Cherdeena Wynne was the daughter of Shirley Wynne and Warren Cooper. Cherdeena Wynne was Noongar and Yamatji. In 1999, Warren Cooper was arrested. Warren Cooper died in police custody. Both Cherdeena Wynne and her father Warren Cooper were 26 years old when they died in police custody. Jennifer Clayton, Cherdeena Wynne’s grandmother and Warren Cooper’s mother, said, “It’s time for this to stop. I have lost my son and now I have lost a granddaughter.” Carol Roe, Jennifer Clayton’s cousin, agreed: “If kids die from natural causes you can go on, but the way our kids die we can’t go on. We are lost in the system and they don’t care two stuffs.” Carol Roe is Ms. Dhu’s grandmother, the same 22-year-old Ms. Dhu who died in custody in 2014, also in Western Australia. Ms. Dhu was arrested for unpaid parking fines. Ms. Dhu and Cherdeena Wynne were executed for the crime of being-Aborigina-women.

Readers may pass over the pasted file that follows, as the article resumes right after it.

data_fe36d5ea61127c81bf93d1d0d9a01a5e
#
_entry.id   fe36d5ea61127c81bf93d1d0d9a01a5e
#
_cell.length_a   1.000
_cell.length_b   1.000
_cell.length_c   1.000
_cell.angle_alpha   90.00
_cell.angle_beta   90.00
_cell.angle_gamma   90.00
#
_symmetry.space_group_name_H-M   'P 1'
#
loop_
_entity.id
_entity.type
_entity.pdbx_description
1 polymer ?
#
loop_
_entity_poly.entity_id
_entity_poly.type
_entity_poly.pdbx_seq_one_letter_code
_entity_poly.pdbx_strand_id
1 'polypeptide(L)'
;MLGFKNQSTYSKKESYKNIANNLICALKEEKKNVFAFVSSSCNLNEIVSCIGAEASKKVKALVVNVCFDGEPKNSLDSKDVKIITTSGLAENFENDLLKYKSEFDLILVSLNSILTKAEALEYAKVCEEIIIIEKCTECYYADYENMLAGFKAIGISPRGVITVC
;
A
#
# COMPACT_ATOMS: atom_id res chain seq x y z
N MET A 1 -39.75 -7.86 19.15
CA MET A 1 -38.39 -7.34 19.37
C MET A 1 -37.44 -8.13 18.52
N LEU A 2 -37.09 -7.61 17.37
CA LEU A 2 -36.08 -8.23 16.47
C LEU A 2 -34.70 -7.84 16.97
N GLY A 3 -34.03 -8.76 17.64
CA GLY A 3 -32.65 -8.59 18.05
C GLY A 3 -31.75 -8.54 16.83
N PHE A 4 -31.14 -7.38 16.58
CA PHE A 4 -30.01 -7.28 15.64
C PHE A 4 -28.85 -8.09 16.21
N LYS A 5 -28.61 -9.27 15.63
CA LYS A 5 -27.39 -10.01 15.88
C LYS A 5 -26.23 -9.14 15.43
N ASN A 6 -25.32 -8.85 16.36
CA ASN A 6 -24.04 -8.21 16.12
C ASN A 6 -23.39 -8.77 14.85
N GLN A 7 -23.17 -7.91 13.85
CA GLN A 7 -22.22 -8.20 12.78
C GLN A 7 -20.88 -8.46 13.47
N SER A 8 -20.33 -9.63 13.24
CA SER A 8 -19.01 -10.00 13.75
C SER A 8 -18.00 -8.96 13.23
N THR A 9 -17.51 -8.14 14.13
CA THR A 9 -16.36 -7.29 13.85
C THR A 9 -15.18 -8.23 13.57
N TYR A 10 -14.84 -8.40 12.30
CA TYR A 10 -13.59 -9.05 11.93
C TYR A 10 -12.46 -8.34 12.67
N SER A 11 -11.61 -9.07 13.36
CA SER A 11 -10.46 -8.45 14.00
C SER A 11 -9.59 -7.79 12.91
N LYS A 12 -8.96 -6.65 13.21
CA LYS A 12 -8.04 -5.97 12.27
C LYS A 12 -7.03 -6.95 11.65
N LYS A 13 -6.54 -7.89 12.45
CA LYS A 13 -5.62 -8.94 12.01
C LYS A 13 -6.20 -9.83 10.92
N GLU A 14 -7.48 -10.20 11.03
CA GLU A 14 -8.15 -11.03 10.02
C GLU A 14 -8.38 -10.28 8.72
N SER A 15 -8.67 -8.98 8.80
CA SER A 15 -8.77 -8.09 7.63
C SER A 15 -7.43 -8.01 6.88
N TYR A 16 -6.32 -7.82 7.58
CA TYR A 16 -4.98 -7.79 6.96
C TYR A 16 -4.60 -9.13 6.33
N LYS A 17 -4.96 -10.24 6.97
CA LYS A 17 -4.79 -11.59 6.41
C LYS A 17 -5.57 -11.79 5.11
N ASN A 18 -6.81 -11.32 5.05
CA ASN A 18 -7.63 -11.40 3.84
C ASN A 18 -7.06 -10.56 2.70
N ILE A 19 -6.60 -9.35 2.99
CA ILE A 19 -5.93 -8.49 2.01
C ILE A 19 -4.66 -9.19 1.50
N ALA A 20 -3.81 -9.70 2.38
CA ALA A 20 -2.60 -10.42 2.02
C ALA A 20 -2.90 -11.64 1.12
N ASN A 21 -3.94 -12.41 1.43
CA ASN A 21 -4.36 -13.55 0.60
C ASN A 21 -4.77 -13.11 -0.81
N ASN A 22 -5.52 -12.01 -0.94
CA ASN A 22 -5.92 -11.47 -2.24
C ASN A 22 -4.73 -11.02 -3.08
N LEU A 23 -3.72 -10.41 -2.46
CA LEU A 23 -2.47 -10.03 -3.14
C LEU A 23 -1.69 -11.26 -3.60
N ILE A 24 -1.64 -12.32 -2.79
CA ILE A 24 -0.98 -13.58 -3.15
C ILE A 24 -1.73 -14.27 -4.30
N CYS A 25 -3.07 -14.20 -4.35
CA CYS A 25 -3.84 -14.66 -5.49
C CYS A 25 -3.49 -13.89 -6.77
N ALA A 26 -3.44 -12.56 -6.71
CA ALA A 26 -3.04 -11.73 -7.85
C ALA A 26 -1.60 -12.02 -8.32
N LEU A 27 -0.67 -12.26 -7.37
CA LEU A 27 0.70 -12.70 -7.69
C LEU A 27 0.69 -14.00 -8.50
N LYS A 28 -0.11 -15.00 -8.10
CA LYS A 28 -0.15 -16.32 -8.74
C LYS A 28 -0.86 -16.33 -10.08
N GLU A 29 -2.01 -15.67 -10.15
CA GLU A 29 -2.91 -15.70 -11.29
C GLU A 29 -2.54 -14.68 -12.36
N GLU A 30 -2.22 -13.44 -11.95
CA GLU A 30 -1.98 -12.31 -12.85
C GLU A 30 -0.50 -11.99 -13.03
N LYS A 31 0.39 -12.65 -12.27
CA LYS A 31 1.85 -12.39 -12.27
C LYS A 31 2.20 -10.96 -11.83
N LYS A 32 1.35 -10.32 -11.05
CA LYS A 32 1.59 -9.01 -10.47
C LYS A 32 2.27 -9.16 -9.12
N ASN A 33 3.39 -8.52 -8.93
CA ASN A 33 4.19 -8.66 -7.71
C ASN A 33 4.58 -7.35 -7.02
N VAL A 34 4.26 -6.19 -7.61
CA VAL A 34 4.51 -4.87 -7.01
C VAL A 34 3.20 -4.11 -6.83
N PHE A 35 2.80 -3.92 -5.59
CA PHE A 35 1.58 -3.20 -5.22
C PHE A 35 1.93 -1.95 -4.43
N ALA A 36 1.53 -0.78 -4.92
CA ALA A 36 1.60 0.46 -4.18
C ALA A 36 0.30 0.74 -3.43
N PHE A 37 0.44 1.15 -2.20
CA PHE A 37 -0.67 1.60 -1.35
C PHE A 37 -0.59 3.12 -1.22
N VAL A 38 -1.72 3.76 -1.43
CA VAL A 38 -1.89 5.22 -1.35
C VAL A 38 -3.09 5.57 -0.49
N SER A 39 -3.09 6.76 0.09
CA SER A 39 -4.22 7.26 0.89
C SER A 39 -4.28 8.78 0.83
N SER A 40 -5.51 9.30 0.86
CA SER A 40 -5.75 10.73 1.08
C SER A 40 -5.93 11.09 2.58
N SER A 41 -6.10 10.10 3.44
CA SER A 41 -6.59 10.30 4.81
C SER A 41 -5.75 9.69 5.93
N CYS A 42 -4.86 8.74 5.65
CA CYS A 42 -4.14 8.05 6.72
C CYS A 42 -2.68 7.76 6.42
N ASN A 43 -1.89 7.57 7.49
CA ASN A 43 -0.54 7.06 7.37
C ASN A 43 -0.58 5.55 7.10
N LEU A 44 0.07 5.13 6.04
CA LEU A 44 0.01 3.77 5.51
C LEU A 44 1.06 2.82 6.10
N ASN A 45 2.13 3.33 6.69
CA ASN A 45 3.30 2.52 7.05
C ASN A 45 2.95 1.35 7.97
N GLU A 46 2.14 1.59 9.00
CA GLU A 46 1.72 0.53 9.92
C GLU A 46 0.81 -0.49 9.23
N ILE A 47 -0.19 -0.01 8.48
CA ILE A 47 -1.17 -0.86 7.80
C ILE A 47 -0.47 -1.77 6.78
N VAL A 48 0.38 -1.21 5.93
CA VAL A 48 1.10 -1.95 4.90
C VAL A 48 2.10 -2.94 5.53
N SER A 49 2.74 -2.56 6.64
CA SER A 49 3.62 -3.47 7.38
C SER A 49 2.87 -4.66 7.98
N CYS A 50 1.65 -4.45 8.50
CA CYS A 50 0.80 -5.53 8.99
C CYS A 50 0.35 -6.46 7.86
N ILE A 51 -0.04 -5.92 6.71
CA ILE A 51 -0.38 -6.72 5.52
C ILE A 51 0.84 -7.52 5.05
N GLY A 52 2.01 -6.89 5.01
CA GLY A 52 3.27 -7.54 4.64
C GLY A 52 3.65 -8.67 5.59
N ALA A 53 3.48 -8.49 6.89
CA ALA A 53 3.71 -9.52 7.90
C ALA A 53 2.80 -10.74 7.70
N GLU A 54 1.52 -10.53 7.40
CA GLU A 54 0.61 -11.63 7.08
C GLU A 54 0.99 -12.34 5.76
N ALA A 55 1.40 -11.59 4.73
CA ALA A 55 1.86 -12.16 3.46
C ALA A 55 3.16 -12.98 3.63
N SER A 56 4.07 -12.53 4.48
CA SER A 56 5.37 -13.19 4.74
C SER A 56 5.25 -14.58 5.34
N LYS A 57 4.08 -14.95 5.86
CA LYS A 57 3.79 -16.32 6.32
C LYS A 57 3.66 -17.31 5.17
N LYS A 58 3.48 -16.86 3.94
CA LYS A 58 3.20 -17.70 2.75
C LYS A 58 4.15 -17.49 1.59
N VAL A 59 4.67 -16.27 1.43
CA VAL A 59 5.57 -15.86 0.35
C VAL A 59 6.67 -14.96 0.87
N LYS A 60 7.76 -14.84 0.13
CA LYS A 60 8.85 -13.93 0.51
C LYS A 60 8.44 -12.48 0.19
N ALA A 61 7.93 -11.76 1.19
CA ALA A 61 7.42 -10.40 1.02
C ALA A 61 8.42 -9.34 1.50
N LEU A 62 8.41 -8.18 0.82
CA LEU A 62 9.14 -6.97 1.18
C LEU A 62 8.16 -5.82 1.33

Monday, April 8, marked the 28thanniversary of the publication of the findings of the Royal Commission into Aboriginal Deaths in Custody. That Commission studied 99 Aboriginal deaths in custody between 1980 and 1989. Of 99 deaths, 33 occurred in Western Australia, one of six states. The Commission issued 399 recommendations. At this point, a third of the commission’s recommendations lay untouched and without implementation. In 2016, at a commemoration of the 25thanniversary of the Commission, Carol Roe said, “They do the talk, but they need to do the walk and take action and help us and support us. Set the people free for petty crimes, instead of locking them up. Eighteen years ago my nephew died in custody. Two years ago it was my granddaughter. When is it going to stop, our heart still bleeds … I think Australia and the world need to see how my granddaughter was treated. Dragged around like a kangaroo. They need to look at it, let the world see. Shame, shame on Australia.”